SmartDrive study links speeding with driver distraction

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SmartDrive Systems, a provider of driving performance systems that reduce collisions and improve fuel efficiency, announced initial results of the SmartDrive Distracted Driving Index study, which explores the distracted driving rate of commercial fleets.

Released during the National Safety Council’s Distracted Driving Awareness Month, the study concluded that the top five percent distracted drivers of commercial vehicles are distracted 79 percent of the time during risky driving maneuver.  That’s nearly six times more often than the rest of the drivers.

The SmartDrive Distracted Driving Index study summarizes the 2012 performance of commercial drivers observed during a benchmark period prior to and after starting the SmartDrive Safety program. This study provides commercial fleets with an ongoing measurement of causes and trends in distracted driving behaviors to help improve driving performance and skills, helping drivers to be safer on the road.

The study compiles information from the in-vehicle, video event recorders that capture video, audio and vehicle data during sudden stops, swerves, collisions and other risky driving maneuvers. These events are analyzed, categorized and scored according to more than 70 safety observations.

The SmartDrive Distracted Driving Index study evaluated more than 15.1 million video events recorded over the course of 2012. Through in-depth review and analysis by SmartDrive Expert Safety Analysts, SmartDrive is able to quantify distractions such as mobile phone usage – texting as well as talking, eating, drinking, doing paperwork, personal hygiene and other personal activities. The percentages reflect how often a distraction was observed when a risky driving maneuver was recorded.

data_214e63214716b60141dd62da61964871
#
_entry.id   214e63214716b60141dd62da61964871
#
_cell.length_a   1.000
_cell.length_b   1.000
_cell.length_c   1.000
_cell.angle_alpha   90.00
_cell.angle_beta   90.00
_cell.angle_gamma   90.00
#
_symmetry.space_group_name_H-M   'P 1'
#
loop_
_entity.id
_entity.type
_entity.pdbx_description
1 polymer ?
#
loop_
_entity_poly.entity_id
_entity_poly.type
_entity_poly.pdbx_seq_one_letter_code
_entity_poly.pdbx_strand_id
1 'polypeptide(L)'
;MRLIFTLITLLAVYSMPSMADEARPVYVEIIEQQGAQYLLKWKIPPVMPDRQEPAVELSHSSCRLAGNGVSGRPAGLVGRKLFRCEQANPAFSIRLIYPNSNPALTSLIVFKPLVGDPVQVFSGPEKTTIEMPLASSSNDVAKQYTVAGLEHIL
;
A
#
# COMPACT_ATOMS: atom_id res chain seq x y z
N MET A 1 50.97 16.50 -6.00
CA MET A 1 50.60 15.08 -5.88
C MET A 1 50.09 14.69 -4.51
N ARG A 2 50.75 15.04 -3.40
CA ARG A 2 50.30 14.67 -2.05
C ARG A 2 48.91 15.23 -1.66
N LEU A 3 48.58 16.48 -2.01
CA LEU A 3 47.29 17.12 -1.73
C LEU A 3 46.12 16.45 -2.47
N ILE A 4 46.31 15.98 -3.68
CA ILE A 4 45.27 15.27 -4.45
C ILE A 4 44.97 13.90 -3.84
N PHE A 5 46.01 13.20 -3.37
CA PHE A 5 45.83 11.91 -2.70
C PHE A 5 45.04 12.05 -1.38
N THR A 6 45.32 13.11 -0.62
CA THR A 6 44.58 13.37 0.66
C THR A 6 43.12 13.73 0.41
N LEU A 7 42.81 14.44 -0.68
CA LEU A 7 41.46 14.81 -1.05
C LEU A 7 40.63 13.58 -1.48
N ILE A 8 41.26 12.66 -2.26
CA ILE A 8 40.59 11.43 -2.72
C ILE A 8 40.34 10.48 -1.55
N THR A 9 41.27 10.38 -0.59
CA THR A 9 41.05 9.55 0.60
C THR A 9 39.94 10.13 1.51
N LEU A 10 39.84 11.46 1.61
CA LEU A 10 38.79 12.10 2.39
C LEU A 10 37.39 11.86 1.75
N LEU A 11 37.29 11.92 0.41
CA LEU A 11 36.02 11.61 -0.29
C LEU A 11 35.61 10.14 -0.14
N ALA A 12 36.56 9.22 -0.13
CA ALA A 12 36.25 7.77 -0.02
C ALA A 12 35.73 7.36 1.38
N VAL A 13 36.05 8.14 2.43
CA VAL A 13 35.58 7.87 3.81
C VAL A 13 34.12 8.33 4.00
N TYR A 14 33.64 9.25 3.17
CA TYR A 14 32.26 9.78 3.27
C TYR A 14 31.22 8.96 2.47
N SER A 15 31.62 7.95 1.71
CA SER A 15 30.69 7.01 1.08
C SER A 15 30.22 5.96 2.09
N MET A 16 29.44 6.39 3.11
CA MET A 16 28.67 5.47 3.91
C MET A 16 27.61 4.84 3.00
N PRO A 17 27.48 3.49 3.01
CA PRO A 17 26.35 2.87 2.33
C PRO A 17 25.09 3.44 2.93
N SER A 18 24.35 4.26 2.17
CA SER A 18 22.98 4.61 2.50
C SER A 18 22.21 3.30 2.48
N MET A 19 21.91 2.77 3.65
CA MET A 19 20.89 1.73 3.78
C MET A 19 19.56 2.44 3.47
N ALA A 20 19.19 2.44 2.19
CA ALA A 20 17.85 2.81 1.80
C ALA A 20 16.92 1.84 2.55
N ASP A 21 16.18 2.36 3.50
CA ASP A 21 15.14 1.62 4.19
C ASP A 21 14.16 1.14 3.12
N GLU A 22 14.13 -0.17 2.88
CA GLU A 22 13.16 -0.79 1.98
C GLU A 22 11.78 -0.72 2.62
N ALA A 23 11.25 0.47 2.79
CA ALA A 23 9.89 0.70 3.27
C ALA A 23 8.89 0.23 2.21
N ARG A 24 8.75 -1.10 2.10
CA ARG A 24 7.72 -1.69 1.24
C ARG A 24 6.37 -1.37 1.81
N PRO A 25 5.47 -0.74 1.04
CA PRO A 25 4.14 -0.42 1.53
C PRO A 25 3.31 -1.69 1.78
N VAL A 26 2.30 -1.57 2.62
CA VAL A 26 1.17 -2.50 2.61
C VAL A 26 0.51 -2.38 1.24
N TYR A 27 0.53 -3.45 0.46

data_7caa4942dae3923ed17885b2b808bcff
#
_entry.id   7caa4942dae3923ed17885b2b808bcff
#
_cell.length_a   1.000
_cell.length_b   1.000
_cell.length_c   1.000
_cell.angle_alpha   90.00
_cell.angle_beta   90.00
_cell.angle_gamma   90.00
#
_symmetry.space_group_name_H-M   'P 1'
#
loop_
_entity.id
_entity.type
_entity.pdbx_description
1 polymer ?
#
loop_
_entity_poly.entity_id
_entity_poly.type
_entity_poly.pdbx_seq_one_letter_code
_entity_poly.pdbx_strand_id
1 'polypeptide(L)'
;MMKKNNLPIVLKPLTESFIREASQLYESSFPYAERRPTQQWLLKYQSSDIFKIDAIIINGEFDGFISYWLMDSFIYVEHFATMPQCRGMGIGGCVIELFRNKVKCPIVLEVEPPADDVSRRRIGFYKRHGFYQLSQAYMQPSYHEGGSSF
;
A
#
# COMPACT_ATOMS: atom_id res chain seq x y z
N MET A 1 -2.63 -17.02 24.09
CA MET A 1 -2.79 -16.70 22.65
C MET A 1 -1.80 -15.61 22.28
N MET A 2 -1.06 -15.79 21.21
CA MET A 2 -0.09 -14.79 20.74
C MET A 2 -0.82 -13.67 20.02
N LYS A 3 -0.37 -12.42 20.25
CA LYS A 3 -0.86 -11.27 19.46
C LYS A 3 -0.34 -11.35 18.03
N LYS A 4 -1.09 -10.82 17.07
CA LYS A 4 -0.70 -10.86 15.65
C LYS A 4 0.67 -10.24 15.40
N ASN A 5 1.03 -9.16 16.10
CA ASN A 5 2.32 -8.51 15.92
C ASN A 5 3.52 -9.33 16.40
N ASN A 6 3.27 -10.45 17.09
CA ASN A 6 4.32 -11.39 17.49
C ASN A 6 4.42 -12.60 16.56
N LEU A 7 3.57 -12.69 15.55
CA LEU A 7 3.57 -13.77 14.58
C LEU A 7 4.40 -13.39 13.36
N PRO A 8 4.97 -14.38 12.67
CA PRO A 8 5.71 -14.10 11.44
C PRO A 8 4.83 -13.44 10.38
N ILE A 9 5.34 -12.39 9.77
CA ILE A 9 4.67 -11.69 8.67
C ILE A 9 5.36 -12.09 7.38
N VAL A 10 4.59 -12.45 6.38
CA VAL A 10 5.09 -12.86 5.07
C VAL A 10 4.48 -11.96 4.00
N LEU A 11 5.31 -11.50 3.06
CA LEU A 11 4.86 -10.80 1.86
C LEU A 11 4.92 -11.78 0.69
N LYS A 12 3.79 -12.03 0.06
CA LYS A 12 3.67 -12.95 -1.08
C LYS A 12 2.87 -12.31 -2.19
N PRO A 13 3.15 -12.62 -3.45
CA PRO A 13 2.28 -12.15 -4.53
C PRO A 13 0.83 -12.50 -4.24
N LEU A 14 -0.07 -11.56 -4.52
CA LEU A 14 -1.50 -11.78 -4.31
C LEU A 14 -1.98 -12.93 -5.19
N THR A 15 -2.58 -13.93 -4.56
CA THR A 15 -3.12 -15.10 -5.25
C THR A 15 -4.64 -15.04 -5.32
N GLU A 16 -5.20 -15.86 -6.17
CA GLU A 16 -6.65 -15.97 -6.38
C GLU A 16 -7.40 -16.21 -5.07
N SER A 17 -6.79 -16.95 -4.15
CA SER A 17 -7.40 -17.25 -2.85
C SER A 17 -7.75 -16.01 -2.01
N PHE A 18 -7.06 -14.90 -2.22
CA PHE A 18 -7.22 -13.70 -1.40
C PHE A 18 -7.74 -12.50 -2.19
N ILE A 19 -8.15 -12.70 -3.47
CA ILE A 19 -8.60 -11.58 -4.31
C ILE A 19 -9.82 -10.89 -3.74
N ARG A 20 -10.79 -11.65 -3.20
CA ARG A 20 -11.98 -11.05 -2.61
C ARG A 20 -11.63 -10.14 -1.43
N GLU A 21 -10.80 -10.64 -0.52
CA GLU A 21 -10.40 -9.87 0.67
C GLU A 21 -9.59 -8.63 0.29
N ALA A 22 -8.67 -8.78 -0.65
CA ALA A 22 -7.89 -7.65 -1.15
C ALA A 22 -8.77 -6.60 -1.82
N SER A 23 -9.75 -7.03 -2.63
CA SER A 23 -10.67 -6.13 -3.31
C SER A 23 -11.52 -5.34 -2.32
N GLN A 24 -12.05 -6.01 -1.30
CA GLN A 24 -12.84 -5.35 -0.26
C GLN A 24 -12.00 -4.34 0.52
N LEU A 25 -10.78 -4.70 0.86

Mobile phone usage continues to be a top distraction at 27 percent, which includes handsfree talking, handheld talking and texting.  According to the National Safety Council 23 percent of all collisions in 2011 involved mobile phone usage, resulting in 1.3 million collisions.

Top distracted commercial drivers were talking on mobile phones 29 times more than the rest of the drivers as well as 19 times more texting than the rest of the drivers. This shows a habitual pattern with top distracted drivers leading to risky driving behaviors.

Mobile phone usage is the single most common distraction of all drivers during speeding at 25 percent. Object in hand at 27 percent shows similar behavior pattern we’ve observed with mobile phone usage — that manipulating an object while driving continues to be the biggest cause of distractions.  Interestingly, when food and beverages are combined, it represented 34 percent of the most common distractions during speeding of all drivers.

“This study showcases the cause of distracted driving which applies not only to commercial drivers but to the motoring public,” said Steve Mitgang, CEO, SmartDrive. “SmartDrive looks at this study as an opportunity for fleet managers and drivers alike to take note of exactly what is causing the distractions and then we help them evaluate the best steps to decrease those distractions.”